According to news reports, a man from California tore a tendon in his thumb after too much playing of a puzzle game on his smartphone.
The doctors who treated him said that, the man’s case is interesting because such injuries are usually quite painful, but the man appeared to not notice any pain while he played. In a sense that, video games, Candy Crush Saga, in particular, may numb people’s pain and contribute to video game addiction.
We need to be aware that certain video games can act like digital painkillers. We have to be very cognizant that that can be abused,” says Dr. Andrew Doan, a co-author of the case report and head of addictions research at the Naval Medical Center San Diego.
Reports said that the 29-year-old, went to the doctor because his left thumb hurt and he was having trouble moving it. He told the doctors that he had played the addictive, “Candy Crush Saga” on his smartphone all day for six to eight weeks. The man had played the game with his left hand while he used his right hand for other things.
Playing was a kind of secondary thing, but it was constantly on.”
After examining the man and performing magnetic resonance imaging (MRI) on his hand, doctors determined that the man had ruptured a tendon involved in moving the thumb, and they said he needed surgery to repair the tendon.
Typically, when people rupture this particular tendon, the tear occurs at the point where the tendon is thinnest, or where it attaches to the bone. But in this man’s case, the rupture occurred at the point where the tendon was thickest, which would usually cause pain prior to the rupture, as Doan explained.
But the man said he didn’t feel pain while he played the smartphone game. This may be because, when people play video games, they can feel pleasure and excitement that are tied to the release of natural painkillers in the body — the same thing that happens when a person feels a “runner’s high,” Doan said.
Furthermore, this may lead to reduced perceptions of pain, but it may also play a role in the addictive nature of video games. In this particular case, the man was not addicted to “Candy Crush.” Rather, he was playing the game as a way to pass time. But video game addictions can occur, and they sometimes cause problems in people’s relationships, finances and work.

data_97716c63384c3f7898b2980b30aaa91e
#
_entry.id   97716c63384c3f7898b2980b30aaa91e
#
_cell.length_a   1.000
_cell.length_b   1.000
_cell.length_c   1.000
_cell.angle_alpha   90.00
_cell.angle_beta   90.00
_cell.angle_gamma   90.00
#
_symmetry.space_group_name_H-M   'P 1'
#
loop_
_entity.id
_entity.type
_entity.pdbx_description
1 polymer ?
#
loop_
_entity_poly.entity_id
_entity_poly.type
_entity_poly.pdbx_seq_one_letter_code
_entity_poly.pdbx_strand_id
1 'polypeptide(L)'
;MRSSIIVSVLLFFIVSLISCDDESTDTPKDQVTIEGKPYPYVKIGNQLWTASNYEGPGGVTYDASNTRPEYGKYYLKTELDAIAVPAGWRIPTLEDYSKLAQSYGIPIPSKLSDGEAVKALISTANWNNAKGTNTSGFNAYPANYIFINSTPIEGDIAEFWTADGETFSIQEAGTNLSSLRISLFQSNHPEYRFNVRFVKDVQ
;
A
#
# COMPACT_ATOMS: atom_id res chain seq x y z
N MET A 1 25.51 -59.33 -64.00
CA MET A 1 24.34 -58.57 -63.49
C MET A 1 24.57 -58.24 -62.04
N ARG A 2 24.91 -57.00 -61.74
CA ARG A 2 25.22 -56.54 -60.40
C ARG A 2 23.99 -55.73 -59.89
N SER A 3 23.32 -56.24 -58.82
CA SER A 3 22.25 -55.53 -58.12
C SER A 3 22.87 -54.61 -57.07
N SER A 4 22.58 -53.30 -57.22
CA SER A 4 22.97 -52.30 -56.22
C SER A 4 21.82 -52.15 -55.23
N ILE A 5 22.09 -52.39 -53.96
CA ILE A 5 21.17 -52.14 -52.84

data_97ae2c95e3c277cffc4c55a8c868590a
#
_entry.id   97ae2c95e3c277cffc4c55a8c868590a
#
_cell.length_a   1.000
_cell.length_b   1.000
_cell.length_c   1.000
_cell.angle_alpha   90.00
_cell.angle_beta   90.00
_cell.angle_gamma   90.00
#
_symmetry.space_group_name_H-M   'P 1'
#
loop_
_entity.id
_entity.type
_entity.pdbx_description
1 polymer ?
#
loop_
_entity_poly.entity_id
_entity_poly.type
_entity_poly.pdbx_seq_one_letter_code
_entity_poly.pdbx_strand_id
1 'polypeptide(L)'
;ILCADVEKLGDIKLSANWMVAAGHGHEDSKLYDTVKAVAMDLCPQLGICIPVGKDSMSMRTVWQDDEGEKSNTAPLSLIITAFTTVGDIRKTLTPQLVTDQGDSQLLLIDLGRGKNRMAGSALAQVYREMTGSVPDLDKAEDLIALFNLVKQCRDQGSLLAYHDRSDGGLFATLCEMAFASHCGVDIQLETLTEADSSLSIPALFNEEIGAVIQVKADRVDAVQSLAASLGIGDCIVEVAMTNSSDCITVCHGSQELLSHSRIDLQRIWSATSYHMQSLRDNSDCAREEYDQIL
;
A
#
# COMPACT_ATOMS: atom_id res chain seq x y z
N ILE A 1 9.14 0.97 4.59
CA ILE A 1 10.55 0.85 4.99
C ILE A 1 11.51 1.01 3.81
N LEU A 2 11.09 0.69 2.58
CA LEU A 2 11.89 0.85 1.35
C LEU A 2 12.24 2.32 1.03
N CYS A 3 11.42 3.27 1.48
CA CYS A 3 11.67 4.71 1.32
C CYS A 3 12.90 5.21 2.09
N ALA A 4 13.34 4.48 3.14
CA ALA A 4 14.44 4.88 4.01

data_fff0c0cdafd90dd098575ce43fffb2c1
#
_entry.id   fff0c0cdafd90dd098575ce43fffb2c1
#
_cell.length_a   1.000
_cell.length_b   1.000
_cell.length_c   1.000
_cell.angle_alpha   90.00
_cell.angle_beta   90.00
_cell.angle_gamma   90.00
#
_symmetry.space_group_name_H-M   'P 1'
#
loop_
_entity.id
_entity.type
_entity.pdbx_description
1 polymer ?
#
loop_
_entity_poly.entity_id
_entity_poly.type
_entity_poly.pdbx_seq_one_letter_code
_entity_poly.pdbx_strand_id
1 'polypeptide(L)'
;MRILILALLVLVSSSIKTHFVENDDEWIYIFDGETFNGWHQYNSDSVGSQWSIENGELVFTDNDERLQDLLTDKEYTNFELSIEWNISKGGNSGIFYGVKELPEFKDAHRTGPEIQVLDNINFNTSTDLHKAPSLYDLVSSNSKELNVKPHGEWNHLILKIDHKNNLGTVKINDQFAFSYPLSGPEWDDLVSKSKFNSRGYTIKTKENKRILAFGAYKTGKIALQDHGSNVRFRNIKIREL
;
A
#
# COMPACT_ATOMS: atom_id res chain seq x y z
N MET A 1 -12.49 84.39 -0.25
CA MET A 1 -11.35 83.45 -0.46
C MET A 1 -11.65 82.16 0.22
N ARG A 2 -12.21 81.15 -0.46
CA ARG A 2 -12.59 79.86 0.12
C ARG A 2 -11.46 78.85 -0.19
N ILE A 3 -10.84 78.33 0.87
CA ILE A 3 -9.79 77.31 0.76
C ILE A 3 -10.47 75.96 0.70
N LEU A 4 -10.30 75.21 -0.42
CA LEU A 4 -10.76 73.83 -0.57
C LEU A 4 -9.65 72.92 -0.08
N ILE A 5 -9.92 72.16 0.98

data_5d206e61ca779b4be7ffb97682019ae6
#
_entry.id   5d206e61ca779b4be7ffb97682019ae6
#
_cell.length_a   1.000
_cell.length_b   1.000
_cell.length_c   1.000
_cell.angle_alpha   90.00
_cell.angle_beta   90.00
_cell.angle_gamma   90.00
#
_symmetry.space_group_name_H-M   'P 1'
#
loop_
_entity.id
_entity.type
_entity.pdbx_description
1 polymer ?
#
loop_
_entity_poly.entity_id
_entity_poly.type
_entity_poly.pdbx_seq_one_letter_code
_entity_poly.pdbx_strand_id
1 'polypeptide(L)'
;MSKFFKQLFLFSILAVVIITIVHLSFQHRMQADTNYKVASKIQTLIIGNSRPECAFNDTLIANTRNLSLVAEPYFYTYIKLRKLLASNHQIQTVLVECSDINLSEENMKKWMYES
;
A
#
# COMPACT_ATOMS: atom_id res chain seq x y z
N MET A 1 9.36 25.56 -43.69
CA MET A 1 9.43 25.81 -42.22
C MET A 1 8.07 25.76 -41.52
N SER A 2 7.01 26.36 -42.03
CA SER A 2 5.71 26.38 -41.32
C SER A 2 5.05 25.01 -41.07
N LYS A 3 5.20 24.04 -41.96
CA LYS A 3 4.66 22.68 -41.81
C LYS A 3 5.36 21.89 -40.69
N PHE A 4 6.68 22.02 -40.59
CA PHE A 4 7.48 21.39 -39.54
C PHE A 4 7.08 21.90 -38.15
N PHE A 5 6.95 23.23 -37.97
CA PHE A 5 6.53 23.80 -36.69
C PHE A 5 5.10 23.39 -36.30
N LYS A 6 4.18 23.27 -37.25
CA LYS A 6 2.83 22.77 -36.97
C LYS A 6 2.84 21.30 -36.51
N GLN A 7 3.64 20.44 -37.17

People should try to limit gaming to about 30 minutes a day. Studies show that about one hour or less of video game play a day can have social and emotional benefits, but too much gaming can have the opposite effect, Doan said. People who experience problems in their lives as a result of too much video-game play should seek help, and can visit the support group On-Line Gamers Anonymous,” Doan said.
It’s well-known that smartphones and other devices can cause injuries — the phrase “BlackBerry thumb” refers to repetitive strain injuries that result from the overuse of thumbs to press buttons on mobile devices. And a recent review of Nintendo injuries found that the video games have been linked with a number of injuries over the last three decades, including muscle injuries, and cuts and black eyes linked with playing Nintendo Wii.
But despite the potential for video games to be abused and lead to injuries, their “painkiller” effect might have benefits in the right circumstances, such as for people in pain, the researchers said.
However, in the case of this man’s injured thumb, just forget about its positive light on pain management because your social life would also suffer and not just your thumb.